'We've Got to Regroup'

On the bright side, at least Miami doesn't have to play Chicago (6-0) for another two weeks. But not even a bye week will be able to help the Dolphins remedy all the problems that have led to a 1-6 start.

Miami continued its mistake-prone ways in last Sunday's 34-24 home loss to Green Bay. Quarterback Joey Harrington was intercepted three times, including twice when passes deflected off the hands of tight end Randy McMichael. One of those throws was returned 23 yards for a touchdown by cornerback Charles Woodson, giving Green Bay a 13-10 lead 50 seconds into the third quarter that the Packers never relinquished.

"I was throwing the ball in the dirt," Harrington said. "Either Randy gets it or no one gets it, and it just gets tipped into (Woodson's) hands and goes for a touchdown. That's one of those things that's a huge momentum-swinger."

Overall, the Dolphins dropped seven passes and committed eight penalties for 70 yards. Just as alarming was the collapse of a defense that allowed 21 of Green Bay's 28 second-half points, the highest total surrendered by the Dolphins since a 41-38 overtime loss to the New York Jets in October 2000 that was dubbed the "Midnight Miracle."

Of course, it would take a miracle at this point for Miami to reach the playoffs. The 1970 Cincinnati Bengals are the only team in NFL history to make the playoffs after a 1-6 record.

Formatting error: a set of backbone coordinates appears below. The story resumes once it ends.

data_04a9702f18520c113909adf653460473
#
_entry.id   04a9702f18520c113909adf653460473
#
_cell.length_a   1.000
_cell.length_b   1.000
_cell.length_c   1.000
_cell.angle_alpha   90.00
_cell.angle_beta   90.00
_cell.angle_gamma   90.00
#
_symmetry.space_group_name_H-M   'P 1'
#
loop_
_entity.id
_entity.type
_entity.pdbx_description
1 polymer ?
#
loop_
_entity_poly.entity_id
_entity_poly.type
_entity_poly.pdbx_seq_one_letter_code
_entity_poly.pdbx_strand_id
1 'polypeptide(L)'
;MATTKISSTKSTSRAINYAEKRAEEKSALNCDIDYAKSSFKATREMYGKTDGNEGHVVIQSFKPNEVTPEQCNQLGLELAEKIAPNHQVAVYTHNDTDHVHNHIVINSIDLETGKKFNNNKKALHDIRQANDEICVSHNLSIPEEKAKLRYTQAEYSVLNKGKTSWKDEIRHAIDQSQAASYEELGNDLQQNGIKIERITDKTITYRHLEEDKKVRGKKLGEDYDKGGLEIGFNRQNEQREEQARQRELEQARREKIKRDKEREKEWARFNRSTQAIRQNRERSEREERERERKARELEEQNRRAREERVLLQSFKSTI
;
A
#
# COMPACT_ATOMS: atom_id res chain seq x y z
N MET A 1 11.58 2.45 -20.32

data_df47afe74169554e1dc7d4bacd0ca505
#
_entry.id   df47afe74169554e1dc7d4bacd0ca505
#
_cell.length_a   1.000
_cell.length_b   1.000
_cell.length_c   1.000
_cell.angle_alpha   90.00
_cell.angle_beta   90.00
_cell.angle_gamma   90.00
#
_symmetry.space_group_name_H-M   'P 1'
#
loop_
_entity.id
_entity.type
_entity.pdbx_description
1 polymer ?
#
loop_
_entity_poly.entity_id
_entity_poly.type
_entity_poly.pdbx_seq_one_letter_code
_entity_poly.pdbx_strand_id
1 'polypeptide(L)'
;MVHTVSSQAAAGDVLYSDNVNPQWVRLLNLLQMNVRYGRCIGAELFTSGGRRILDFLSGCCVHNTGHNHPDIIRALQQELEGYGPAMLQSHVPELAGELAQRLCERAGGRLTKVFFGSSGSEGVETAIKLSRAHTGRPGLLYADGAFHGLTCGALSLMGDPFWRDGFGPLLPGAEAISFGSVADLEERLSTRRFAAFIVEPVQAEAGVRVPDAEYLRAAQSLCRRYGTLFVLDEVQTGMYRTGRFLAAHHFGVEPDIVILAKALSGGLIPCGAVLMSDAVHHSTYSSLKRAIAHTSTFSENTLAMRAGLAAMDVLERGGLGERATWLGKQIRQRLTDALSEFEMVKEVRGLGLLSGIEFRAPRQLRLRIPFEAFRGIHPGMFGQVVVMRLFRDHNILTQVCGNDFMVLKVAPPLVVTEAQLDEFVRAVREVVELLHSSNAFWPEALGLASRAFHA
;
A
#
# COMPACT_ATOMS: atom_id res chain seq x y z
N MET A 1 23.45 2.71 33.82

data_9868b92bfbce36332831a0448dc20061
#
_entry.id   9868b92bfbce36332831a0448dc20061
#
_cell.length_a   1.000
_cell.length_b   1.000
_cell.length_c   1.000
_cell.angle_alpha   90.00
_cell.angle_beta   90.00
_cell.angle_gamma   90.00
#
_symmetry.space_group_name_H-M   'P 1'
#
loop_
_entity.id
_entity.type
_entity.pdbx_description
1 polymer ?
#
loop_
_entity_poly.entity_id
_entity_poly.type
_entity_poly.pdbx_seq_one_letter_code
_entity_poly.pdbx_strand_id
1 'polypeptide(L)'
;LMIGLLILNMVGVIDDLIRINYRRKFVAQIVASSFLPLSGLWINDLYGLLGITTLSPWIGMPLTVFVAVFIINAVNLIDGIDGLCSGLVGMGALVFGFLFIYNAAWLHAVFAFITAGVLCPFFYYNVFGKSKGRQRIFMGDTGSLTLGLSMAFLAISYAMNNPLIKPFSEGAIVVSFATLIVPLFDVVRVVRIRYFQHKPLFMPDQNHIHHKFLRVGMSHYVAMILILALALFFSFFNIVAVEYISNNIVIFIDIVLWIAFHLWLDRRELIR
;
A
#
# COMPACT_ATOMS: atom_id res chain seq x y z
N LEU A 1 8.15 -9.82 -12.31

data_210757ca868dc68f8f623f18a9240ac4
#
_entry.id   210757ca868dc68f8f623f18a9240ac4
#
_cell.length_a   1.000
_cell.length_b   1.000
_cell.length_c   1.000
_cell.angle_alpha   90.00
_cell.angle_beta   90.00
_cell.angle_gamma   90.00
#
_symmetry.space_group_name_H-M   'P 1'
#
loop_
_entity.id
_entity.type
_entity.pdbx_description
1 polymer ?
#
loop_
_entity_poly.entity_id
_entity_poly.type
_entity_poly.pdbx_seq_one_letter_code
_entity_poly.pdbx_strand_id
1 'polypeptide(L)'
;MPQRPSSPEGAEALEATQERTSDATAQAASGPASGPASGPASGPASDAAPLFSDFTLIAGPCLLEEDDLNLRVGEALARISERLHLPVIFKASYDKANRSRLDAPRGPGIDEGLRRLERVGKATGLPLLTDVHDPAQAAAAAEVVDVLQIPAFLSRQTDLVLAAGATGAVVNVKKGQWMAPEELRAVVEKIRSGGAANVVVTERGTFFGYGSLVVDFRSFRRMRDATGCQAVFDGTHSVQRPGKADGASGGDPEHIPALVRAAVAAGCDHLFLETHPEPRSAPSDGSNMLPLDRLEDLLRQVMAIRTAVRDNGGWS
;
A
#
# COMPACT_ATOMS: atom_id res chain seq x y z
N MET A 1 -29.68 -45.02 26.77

"We've got to regroup," Dolphins middle linebacker Zach Thomas said. "We've got to start over like (it's) a new season. We put ourselves in a big hole. Our second half of our schedule is even tougher. We've got to get a lot better if we just want to be able to compete."

The fact the Dolphins posted only one victory against opponents that have a combined record of 18-26 was especially alarming for Thomas, who will likely finish his 11th NFL season with the Dolphins without ever having played in an AFC Championship game.

"Being 1-6, that's the biggest frustration," Thomas said. "It's tough. We even had an easy schedule. That's what's even worse because the teams we've played aren't doing so well either. I don't know how we could have those breakdowns like that."

Neither can Miami's Nick Saban, who has never started a season with a worse record in 13 years as a college or NFL head coach.

"It all comes down to better execution," Saban said. "I don't know how to coach 'mess-ups'. I don't know how to coach guys to do things that they're supposed to be able do. We're going to keep coaching, though. We're going to keep working it.

"One of these days, (the players) are going to get confidence in being able to do it with consistency. That little bit of consistency is what we need to make the difference between winning and losing football games."

Defensive end Jason Taylor agreed.

"It's a game of inches sometimes," Taylor said. "It seems that we're about 6 inches short sometimes."


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